The Justice Department launched a wide-ranging “pattern or practice” investigation of Louisville’s police department on Monday, in the wake of last year’s police shooting death of Breonna Taylor.
Attorney General Merrick Garland said at a news conference that the civil investigation into the Louisville-Jefferson County Metro Government and the Louisville Metro Police Department is to determine “whether LMPD engages in a pattern or practice of violations of the Constitution or federal law.” The investigation, he said, “will assess whether LMPD engages in a pattern or practice of using unreasonable force, including with respect to people involved in peaceful expressive activities” as well as if it “engages in unconstitutional stops, searches and seizures” or “unlawfully executes search warrants on private homes.”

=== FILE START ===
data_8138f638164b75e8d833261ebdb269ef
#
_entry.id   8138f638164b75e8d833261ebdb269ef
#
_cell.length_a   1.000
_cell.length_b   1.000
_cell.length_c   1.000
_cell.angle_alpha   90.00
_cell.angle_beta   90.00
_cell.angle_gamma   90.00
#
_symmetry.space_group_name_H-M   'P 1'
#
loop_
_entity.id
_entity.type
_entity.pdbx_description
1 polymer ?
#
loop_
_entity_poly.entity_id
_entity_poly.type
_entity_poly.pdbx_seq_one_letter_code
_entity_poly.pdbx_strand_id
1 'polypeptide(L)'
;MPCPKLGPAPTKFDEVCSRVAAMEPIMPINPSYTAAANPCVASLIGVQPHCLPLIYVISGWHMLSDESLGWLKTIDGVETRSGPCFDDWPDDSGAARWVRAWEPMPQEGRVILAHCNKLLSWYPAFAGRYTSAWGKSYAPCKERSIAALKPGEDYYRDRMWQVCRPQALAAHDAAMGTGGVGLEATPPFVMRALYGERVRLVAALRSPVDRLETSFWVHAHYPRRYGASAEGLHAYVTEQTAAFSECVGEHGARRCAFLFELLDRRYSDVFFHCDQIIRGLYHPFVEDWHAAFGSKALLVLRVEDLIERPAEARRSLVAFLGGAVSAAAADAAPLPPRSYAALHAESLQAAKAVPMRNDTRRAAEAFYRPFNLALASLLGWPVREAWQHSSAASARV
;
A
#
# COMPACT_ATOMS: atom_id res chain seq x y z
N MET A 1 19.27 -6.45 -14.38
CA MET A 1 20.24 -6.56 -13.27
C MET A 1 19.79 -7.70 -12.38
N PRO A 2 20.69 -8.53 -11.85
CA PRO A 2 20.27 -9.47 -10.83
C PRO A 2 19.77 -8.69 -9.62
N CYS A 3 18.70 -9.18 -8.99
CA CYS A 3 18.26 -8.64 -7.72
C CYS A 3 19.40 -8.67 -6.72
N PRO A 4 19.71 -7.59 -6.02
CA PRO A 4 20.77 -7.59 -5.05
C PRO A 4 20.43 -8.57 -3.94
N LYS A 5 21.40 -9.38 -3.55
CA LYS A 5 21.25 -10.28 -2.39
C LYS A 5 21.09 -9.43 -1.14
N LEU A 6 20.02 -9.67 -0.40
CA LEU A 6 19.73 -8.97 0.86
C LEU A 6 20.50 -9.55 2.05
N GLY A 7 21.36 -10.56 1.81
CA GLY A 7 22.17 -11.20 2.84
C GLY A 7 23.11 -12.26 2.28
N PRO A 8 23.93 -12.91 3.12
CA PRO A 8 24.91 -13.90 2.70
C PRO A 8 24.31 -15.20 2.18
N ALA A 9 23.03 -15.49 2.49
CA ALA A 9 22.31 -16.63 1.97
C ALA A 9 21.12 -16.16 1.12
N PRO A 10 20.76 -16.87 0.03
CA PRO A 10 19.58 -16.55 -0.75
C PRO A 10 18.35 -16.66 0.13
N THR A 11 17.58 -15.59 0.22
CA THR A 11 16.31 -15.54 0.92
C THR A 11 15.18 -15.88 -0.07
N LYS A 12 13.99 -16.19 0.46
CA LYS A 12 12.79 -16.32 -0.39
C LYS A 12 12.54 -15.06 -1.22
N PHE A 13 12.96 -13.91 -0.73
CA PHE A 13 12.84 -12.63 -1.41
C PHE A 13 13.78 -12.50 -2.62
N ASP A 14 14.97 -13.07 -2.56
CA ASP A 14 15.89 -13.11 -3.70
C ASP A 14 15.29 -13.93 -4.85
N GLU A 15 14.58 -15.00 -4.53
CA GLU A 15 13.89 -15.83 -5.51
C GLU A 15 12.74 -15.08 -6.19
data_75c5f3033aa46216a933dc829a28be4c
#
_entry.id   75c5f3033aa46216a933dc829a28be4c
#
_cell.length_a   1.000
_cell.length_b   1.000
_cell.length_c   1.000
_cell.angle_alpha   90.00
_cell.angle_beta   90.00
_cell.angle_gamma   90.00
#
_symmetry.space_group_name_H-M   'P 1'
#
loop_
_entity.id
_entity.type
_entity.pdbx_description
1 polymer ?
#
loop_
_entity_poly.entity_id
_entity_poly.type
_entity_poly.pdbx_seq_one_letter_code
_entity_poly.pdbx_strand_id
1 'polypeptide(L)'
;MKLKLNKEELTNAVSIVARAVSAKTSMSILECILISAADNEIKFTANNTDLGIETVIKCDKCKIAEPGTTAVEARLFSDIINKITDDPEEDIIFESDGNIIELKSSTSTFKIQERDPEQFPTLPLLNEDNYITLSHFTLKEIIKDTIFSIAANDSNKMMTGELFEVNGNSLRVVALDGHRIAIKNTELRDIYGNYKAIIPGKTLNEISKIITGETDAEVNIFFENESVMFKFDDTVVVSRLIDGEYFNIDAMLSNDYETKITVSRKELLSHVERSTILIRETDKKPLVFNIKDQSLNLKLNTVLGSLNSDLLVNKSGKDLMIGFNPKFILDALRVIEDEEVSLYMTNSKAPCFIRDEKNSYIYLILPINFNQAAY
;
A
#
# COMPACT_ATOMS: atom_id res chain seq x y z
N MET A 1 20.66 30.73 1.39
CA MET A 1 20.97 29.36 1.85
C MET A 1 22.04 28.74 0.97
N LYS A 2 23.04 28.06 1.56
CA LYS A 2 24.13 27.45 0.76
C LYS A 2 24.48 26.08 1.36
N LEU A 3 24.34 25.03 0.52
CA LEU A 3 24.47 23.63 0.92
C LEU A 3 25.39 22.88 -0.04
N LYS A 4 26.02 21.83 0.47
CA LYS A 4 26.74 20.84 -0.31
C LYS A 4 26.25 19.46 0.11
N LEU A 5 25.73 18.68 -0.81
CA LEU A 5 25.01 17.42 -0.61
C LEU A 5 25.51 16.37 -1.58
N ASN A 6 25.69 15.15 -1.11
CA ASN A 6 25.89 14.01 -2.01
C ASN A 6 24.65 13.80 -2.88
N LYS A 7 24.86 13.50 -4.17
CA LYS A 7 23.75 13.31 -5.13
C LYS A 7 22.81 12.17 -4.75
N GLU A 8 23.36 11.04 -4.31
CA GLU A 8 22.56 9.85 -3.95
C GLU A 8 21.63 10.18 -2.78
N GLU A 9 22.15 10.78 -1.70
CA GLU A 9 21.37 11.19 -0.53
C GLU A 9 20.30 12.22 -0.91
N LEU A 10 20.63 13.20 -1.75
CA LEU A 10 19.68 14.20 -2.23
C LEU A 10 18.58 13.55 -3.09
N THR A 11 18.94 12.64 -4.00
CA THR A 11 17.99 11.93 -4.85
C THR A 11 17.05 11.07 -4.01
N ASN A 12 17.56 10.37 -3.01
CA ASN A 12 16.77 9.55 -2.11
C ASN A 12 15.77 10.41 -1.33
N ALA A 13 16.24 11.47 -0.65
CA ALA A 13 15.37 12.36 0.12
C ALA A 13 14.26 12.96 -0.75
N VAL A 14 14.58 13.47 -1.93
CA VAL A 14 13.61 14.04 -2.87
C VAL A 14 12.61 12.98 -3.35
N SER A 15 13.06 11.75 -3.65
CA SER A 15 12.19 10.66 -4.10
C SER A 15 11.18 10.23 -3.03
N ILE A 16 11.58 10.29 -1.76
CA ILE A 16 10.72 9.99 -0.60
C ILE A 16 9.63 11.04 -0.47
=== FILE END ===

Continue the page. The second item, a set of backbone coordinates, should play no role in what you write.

Taylor was killed in her apartment by LMPD officers in March 2020 while they were executing a search warrant. Two Louisville detectives connected with the incident were fired in January, five months after Officer Brett Hankison was similarly dismissed for blindly firing 10 rounds into Taylor’s apartment during the search.
Under the probe, if the Justice Department concludes there is reasonable cause to believe there is a pattern or practice of constitutional or statutory violations, it will issue a public report and will “aim to work with the city and police department to arrive at a set of mutually agreeable steps” that can be taken to correct problems. If an agreement cannot be reached, the department has the authority to bring a civil lawsuit seeking injunctive relief to address violations.
Editorial credit: Mark Van Scyoc / Shutterstock.com